Food Commodities Trader Olam Sees Low Grain Prices Into 2017By
Olam CEO anticipates six months of low corn and wheat prices
Singaporean trader says grain balance sheets are "burdensome"
Olam International Ltd., one of the world’s largest food commodities traders, forecasts that grain prices will remain low into 2017 as oversupply and softening Chinese demand weigh on crops.
"Prices will stay low for the next six months," Olam’s chief executive officer, Sunny Verghese, said in an interview in Singapore last week. "We have very burdensome balance-sheets across the entire grain complex.”
Wheat prices have fallen to their lowest in 10 years, while corn is at levels last seen during the global financial crisis, as farmers in key growing regions, including the U.S. and Russia, harvest bumper crops. Low grain prices have been a boon for consumers and companies such as Nestle SA and Kellogg Co. but are hurting farmers and agribusiness including Deere & Co., the world’s largest manufacturer of tractors and combines.
"We see a significant increase in exportable surpluses and stocks build-ups in most growing countries; the weather has been very benign," he said. "On the demand side, there is some softening in China.”
The views of Olam and its larger rivals, including Archer-Daniels-Midland Co., Bunge Ltd., Cargill Inc., Louis Dreyfus Co. and Glencore Plc, are closely followed by commodity investors because their trading relationships give them insight into global supply, demand and inventories trends.
Verghese downplayed the risk that the potential emergence of the La Nina weather phenomenon could boost prices, saying Olam’s in-house meteorologists have almost ruled out its arrival. "We see a very low prospect of La Nina event," he said. "We have proprietary research, and all the leading indicators show that we are unlikely to see one."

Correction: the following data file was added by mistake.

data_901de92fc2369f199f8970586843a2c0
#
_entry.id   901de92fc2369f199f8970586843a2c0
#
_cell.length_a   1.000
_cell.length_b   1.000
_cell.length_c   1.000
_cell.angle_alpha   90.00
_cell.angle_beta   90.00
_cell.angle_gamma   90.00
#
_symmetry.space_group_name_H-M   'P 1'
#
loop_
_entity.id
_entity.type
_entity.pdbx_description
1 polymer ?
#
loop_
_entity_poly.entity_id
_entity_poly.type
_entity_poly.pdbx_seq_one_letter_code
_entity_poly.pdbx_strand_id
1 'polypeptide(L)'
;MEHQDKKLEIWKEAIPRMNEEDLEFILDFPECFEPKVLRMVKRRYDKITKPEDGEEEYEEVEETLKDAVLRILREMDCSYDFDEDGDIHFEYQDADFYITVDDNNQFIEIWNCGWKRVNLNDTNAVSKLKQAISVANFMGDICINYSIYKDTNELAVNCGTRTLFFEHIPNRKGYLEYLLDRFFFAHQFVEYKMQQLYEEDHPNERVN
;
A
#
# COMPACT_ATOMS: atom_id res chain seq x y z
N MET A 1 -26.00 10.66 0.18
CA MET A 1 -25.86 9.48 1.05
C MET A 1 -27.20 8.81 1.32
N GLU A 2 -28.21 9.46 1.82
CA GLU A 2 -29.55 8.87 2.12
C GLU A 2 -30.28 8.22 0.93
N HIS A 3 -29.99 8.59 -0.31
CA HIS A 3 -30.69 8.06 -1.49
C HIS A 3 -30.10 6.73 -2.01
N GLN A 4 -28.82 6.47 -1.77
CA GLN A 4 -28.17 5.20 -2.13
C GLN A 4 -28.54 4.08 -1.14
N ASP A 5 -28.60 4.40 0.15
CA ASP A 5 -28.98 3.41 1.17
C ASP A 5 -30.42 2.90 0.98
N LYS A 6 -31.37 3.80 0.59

La Nina is an on-and-off weather phenomenon that could make parts of the U.S. colder, Brazil drier and Australia wetter, boosting prices for commodities including natural gas, soybeans and coal. While Japan’s weather bureau last week said the pattern has already set in, other meteorological agencies, including the U.S. Climate Prediction Center, have recently lowered the chances of the phenomenon emerging this year or in early 2017.
Verghese painted a particularly bearish outlook for corn, saying that the trading house largely agreed with U.S. Department of Agriculture projecting a record corn yield this year. Olam, however, sees a yield of 169-170 bushels per acre, below the 174.4 projected on Monday by the USDA. "Even at 169, it doesn’t really matter. We are going to have a big crop." he said.
Front-month corn futures prices in Chicago fell as low as $3.1475 a bushel in late August, the lowest since September 2009 and less than half the record high set in 2012 of $8.49 a bushel. Near-month wheat prices in Chicago fell last month to a 10-year low of $3.8675 a bushel, down more than 70 percent from the 2008 all-time high.
Despite large crops and bumper stocks, Verghese said the world isn’t entering into a sustained period of ultra-low grain prices. "It’s a cyclical phenomenon. It’s not a structural one," he said.